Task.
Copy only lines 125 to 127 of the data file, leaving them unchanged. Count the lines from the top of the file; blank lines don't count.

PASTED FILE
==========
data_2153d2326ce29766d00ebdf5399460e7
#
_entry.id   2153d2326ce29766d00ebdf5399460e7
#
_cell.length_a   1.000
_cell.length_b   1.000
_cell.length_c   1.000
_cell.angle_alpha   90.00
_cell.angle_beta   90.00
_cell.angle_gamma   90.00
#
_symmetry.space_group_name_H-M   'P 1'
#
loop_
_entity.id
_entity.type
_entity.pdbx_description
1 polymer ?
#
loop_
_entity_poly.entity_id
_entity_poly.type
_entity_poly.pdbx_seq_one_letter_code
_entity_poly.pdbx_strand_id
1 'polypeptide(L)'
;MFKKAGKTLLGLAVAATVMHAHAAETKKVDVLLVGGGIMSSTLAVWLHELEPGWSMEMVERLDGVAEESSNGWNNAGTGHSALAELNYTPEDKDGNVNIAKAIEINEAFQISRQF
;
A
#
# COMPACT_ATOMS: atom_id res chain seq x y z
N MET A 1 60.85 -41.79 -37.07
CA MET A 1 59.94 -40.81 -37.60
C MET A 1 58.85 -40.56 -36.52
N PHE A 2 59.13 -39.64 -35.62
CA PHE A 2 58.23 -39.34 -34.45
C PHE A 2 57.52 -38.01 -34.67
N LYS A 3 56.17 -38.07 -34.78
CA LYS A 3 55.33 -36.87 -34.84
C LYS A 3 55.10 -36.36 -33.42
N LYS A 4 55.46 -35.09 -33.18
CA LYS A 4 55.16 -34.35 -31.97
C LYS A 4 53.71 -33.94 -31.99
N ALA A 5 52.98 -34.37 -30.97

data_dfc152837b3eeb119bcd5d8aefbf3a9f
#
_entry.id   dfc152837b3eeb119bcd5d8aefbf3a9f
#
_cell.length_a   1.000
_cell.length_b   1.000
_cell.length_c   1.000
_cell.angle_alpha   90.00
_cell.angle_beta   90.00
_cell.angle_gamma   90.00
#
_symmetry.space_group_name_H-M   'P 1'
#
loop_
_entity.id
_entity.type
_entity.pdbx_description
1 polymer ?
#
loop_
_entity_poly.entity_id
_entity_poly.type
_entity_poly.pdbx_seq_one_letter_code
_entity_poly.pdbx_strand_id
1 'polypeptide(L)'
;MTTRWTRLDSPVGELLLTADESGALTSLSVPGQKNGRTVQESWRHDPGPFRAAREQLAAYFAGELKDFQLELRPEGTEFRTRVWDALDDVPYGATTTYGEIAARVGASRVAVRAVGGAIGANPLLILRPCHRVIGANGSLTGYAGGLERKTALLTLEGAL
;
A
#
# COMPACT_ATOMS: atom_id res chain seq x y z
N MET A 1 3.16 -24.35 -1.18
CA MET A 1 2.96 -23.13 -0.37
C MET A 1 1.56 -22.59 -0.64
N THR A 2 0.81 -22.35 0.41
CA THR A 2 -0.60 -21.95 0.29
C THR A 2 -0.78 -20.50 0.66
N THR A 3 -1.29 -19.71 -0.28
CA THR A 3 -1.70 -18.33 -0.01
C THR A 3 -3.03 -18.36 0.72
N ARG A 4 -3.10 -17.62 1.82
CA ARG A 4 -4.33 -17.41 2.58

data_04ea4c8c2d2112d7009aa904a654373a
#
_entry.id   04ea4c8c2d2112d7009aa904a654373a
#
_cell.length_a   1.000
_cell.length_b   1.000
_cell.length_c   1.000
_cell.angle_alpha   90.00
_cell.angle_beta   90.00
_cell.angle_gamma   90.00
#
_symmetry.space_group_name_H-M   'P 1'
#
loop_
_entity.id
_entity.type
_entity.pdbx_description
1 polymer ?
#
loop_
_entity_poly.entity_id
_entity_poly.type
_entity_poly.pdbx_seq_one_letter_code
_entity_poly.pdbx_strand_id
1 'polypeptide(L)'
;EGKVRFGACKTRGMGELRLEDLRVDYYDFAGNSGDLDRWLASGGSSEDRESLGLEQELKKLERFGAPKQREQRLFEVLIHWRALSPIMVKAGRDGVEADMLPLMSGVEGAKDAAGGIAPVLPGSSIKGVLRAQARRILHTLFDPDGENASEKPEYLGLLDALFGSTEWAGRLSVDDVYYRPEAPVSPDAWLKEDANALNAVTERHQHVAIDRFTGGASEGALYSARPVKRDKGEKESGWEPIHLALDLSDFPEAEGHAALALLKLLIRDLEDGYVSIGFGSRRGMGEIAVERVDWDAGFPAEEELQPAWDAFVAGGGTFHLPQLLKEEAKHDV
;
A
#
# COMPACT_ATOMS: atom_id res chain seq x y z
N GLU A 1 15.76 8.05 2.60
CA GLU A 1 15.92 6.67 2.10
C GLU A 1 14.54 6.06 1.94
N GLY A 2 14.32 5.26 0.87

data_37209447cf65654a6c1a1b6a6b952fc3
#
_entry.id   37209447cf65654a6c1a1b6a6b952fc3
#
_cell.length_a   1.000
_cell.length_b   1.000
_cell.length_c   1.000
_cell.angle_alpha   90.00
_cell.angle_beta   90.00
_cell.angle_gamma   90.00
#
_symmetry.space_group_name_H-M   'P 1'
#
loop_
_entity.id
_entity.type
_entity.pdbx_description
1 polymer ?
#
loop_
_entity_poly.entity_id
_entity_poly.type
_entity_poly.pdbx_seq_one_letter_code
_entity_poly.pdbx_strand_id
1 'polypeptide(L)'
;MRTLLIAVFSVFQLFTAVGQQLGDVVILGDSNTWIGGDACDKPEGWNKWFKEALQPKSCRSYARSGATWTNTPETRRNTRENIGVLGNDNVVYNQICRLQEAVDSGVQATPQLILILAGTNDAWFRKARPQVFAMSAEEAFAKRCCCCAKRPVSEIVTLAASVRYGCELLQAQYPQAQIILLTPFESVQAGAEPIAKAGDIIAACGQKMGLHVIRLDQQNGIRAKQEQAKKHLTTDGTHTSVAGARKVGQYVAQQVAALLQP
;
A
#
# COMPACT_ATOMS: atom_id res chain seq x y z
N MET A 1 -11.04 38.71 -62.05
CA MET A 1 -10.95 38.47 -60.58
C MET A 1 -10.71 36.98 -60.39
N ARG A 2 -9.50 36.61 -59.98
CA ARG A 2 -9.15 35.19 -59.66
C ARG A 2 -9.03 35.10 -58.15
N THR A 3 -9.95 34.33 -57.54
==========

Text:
_cell.length_c   1.000
_cell.angle_alpha   90.00
_cell.angle_beta   90.00